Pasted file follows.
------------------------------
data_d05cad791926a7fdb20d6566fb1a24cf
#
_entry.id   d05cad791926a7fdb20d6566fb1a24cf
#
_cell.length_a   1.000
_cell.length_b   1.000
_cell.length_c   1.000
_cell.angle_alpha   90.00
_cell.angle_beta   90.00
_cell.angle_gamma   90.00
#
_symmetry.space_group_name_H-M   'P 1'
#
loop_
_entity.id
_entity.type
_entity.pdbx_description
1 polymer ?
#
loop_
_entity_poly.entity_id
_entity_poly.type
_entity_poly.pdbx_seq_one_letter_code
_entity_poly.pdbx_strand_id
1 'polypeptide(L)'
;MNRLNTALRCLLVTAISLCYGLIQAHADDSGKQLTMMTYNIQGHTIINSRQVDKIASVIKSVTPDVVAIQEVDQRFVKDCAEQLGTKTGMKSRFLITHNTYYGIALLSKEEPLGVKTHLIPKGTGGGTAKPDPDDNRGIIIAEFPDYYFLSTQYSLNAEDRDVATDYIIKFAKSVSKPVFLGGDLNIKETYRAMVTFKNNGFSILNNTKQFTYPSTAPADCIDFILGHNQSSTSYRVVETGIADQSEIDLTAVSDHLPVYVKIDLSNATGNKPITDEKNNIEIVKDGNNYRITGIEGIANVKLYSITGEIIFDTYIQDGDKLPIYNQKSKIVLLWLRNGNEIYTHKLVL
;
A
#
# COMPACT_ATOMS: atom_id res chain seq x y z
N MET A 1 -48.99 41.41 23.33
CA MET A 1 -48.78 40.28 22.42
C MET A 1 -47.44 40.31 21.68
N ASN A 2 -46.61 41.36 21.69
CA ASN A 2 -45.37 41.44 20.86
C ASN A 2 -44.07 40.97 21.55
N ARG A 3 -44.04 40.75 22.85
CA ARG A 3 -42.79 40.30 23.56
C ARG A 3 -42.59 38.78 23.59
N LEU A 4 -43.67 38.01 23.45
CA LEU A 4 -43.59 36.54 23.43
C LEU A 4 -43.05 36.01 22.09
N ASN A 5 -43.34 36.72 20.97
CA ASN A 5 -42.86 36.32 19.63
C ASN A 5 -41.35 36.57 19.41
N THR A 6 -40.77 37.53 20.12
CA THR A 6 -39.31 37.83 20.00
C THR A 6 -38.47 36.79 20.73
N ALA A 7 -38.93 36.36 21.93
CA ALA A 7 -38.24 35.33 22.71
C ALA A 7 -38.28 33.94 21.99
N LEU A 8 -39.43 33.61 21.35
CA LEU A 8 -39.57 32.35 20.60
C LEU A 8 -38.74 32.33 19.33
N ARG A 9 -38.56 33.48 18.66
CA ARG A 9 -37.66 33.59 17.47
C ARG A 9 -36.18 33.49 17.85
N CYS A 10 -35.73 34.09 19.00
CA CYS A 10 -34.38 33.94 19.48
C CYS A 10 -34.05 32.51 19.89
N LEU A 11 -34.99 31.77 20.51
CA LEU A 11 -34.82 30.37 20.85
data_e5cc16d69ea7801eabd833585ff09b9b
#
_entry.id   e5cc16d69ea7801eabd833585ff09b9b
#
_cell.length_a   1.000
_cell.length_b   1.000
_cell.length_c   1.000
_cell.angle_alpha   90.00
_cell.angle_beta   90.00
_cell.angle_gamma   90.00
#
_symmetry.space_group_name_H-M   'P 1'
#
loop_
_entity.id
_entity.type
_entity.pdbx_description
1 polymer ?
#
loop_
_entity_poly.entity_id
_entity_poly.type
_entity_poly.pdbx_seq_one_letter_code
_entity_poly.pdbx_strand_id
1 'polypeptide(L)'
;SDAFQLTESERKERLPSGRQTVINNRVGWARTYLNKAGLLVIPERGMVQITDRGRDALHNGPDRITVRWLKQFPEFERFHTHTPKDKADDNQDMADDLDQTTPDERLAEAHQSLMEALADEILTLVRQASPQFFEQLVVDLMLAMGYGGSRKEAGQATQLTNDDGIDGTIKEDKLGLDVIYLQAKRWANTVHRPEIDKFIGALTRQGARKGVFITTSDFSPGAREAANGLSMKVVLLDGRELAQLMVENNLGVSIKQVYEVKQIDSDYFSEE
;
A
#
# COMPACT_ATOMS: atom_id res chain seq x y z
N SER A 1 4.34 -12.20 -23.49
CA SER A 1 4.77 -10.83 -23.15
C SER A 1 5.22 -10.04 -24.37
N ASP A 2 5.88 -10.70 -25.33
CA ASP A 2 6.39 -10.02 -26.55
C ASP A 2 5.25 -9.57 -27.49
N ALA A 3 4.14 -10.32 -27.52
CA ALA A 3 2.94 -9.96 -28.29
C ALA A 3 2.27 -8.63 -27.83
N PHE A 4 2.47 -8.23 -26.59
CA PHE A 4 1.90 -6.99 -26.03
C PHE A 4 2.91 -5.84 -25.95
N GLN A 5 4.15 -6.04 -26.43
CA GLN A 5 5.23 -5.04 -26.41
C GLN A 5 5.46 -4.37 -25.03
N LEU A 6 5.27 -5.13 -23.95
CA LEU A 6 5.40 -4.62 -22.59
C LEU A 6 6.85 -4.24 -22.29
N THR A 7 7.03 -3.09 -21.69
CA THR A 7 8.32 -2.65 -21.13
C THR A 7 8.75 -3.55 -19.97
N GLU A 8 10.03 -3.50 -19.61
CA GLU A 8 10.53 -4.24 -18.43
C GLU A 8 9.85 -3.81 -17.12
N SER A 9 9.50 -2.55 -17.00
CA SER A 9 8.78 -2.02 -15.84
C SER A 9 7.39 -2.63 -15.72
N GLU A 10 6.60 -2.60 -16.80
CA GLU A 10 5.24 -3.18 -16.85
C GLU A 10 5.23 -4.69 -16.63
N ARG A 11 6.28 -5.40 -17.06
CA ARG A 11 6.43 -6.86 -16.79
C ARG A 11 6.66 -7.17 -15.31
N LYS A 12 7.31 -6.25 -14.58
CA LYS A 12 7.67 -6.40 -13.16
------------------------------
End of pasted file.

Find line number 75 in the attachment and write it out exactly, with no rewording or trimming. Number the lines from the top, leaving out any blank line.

#